Ravindra Dave, a very orthodox and conventional director, was a great help. He was patient and understanding. He was the director who had skyrocketed to fame Nutan and Nasir Khan in his earlier suspense movie "Nagina" and Babita and I were lucky to have had him as our director in our very first movie.

Babita and I shared many experiences in the making of "Raaz". I particularly remember the scene in which Babita had to walk through a burning palace for a dramatic scene. An outdoor set had been built and Babita had to go through the fire, wearing her highly inflammable white nylon costume. So anxious was her father, Hari Shivdasani, that he had to gulp down six bottles of beer and had to be locked up in a car, because he could not bear to see his daughter exposed to such dangers. But Babita went through it smiling. She calmly walked amidst the flames as if she was walking in her bedroom - escaped with a few minor burns. "Bravo!" I shouted. We called her "Hatayogini Babita" after that!

The other day we attended a special preview of our film. After the show almost everyone complimented us. Mr G P Sippy came up to us and said, "I am glad that both of you have done well. Everyone told me at the beginning that a suspense film needs big stars with striking screen personality, but now I can say that any subject is good enough, if the stars are talented.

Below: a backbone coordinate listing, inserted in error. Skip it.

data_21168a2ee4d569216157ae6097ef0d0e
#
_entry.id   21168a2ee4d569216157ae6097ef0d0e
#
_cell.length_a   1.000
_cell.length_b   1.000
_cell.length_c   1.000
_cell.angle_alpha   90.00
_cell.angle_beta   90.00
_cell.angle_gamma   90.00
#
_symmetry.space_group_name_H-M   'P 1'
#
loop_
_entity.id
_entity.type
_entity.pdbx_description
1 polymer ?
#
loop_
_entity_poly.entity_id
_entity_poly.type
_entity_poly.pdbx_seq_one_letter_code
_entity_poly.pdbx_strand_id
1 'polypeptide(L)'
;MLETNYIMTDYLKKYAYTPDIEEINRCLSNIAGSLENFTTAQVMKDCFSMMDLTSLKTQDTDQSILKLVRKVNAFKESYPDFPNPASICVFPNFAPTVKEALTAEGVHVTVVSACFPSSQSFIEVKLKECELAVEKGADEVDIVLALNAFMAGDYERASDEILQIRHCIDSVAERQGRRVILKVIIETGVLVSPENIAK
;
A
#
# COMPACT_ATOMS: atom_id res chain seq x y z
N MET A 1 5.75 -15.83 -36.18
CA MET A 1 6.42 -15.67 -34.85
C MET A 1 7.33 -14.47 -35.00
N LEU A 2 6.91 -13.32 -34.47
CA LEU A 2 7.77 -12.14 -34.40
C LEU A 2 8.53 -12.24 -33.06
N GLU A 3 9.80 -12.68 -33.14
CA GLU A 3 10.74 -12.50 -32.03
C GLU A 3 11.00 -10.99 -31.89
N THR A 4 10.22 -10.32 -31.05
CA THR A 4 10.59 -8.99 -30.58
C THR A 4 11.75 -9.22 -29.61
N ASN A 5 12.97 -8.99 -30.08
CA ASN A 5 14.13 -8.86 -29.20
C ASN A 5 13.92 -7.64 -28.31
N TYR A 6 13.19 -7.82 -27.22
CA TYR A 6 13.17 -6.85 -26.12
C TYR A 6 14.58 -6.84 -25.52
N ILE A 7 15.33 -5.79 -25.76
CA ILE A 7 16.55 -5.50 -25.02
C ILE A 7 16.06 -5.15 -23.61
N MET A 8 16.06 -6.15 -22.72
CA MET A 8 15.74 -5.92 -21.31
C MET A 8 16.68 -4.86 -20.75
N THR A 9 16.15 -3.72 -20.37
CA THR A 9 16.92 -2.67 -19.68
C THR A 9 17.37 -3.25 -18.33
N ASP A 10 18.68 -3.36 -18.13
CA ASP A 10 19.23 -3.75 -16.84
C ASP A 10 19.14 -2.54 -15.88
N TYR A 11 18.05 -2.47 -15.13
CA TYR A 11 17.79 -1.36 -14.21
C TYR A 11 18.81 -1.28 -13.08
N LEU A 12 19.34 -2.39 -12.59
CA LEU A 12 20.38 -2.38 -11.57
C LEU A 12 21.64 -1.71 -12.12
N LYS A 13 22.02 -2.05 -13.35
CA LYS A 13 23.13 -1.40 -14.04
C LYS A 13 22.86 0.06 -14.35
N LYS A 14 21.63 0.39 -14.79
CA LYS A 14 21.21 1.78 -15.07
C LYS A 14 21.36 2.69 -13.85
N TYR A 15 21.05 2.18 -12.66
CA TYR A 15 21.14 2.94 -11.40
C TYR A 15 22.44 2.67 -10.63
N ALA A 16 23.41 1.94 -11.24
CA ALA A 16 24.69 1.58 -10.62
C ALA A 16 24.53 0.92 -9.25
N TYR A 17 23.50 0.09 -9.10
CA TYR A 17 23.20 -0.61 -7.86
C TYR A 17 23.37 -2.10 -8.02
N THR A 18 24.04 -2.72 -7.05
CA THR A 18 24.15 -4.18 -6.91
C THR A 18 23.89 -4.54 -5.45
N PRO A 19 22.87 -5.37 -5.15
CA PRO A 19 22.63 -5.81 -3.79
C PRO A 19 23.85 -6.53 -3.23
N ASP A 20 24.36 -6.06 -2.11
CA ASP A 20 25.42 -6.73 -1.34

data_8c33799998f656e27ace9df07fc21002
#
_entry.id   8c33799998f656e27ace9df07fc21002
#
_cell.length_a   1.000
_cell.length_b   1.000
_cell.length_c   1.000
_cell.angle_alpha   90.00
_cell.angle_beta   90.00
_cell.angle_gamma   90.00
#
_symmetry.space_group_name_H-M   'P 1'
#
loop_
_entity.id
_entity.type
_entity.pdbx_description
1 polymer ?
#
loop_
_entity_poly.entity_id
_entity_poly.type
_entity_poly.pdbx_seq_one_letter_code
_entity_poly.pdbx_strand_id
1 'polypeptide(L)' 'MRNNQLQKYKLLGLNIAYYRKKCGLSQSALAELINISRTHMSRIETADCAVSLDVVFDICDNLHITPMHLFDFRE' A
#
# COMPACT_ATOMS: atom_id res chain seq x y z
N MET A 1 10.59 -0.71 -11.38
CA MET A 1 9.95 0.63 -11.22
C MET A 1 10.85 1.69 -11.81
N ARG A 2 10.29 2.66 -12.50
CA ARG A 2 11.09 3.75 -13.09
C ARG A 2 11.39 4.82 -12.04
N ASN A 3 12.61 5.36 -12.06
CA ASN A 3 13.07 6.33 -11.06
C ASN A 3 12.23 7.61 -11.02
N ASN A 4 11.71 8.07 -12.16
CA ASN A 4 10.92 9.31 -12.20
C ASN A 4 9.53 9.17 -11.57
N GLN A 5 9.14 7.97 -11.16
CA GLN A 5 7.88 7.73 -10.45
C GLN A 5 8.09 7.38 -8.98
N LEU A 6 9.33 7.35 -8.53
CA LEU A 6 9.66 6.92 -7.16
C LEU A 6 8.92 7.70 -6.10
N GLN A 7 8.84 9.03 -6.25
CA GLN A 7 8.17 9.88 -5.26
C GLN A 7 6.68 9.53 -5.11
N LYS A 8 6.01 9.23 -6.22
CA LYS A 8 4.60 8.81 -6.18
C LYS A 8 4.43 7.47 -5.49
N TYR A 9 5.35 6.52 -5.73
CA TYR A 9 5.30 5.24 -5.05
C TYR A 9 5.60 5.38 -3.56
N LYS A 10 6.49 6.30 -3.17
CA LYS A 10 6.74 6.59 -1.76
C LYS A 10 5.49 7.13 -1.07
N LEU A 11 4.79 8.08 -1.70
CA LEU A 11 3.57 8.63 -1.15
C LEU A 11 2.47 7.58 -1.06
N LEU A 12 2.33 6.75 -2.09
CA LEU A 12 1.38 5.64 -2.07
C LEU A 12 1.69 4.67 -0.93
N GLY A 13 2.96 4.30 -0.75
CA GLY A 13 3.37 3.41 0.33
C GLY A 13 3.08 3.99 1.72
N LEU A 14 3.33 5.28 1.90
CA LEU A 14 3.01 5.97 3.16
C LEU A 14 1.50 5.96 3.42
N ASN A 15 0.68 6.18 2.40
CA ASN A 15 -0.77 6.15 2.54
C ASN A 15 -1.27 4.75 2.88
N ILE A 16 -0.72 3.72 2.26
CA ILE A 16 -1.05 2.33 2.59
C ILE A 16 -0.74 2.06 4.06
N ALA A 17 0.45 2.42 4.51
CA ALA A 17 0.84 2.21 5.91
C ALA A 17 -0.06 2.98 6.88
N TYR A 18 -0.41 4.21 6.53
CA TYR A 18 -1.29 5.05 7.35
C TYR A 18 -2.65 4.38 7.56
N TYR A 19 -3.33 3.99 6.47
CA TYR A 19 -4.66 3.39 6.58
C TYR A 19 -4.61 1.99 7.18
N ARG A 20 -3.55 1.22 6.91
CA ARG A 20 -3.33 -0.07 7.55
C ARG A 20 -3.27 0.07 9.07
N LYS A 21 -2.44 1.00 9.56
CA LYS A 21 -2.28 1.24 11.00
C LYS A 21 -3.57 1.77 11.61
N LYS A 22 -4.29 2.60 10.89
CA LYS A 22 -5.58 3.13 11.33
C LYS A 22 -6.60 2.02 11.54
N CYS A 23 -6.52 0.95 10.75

You two make a wonderful star team."

As Mr Sippy was talking to me, Babita nudged me several times. The moment he walked away, she said, "Did you hear that? He said I was a great actress!"

She very conveniently forgot all that he had said about me, only remembered what he had said about her. I turned to say something about her selfishness, but found tears in her eyes.

"You are crying!" I exclaimed. But she was not acting; she was genuinely sad; for this special preview of the film marked the end of our first assignment together. Both of us had begun our careers together, together we had shared the suspense and the thrill, the excitement and the rigours of a film debut, and not this was the end. In a few months "Raaz" would be a mystery no longer and all those associated with it will scatter into the film world, to begin work on new film projects.

"There is no need to be sad," I said.

"These are tears of joy," she said and smiled. Then almost shyly, she extended her hand.

This article was published in Filmfare magazine’s September 16, 1966 edition written by Rajesh Khanna.
The images appeared in the feature are taken from the original article.